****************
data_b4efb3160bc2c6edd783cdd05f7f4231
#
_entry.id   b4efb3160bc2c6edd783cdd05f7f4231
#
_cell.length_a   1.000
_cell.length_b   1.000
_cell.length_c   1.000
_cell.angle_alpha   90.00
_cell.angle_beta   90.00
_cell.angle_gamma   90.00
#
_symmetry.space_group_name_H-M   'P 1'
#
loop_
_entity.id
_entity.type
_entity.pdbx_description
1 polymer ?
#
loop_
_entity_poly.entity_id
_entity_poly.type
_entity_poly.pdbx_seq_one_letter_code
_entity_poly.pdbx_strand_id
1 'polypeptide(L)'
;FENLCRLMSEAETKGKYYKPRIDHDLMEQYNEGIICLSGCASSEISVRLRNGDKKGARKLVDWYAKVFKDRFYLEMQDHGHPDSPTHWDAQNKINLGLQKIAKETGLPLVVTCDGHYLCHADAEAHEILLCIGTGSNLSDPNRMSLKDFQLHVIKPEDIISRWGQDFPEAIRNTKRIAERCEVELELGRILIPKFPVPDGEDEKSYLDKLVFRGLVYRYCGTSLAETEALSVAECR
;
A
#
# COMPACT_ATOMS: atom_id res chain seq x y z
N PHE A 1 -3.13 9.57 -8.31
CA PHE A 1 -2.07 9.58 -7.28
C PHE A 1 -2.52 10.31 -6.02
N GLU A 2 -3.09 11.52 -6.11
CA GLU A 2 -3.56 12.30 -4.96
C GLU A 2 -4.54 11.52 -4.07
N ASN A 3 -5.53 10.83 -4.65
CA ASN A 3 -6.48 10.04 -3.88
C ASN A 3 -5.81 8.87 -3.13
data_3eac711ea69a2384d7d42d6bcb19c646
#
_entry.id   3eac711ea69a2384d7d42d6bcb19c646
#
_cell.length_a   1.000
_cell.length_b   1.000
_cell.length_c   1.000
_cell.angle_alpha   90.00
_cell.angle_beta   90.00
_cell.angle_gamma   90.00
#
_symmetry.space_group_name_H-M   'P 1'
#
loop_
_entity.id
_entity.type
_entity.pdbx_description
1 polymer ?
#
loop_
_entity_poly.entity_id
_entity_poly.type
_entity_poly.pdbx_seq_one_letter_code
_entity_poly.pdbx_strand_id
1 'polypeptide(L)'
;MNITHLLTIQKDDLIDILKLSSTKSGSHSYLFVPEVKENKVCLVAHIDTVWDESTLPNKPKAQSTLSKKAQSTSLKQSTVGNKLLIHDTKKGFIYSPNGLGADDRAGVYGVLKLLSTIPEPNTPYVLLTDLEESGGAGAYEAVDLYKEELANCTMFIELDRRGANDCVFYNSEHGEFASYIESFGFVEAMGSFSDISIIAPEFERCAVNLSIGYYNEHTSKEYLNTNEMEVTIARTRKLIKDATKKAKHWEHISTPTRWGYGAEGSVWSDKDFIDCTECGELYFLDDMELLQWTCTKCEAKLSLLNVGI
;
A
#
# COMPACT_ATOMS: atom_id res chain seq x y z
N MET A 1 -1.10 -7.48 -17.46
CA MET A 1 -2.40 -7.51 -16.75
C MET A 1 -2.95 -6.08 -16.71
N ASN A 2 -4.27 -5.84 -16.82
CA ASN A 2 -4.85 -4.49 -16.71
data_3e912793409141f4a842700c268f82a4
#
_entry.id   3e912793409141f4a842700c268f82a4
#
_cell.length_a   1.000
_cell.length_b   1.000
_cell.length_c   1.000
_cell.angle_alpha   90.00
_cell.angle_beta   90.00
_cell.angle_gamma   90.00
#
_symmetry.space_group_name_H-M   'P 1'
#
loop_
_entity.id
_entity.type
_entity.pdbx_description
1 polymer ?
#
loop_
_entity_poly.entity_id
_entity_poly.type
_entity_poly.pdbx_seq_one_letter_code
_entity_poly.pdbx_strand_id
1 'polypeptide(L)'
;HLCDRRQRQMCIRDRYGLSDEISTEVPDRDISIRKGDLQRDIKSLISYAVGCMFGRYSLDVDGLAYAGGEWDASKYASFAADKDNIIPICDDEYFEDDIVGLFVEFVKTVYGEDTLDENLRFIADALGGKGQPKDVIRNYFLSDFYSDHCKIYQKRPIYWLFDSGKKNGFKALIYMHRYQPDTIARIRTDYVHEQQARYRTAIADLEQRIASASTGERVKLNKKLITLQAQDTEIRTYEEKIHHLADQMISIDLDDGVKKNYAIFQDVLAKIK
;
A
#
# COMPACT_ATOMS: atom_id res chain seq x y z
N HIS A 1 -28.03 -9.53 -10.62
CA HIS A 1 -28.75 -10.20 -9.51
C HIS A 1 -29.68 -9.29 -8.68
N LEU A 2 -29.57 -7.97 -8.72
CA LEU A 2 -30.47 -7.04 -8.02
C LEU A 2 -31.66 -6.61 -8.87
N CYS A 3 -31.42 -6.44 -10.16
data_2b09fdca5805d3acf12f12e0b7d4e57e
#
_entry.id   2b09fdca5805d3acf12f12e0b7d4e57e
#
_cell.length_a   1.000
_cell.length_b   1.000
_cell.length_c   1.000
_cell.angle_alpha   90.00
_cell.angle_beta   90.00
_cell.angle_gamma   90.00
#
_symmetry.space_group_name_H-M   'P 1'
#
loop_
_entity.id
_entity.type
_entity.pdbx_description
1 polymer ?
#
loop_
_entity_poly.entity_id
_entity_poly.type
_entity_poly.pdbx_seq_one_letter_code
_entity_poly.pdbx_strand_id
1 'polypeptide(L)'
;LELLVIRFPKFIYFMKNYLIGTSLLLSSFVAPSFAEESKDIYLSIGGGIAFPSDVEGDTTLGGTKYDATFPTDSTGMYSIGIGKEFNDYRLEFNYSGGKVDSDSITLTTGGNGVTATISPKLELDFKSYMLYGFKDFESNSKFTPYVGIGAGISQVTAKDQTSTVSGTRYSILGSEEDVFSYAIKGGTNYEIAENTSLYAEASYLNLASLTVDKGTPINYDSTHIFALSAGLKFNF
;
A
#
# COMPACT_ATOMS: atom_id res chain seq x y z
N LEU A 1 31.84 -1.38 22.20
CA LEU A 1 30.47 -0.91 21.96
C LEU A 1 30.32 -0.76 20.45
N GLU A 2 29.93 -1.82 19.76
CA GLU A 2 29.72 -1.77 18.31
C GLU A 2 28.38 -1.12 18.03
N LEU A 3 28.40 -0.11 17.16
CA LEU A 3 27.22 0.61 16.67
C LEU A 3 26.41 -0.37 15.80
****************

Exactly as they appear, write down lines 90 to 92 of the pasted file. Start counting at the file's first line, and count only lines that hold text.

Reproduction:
_entity.type
_entity.pdbx_description
1 polymer ?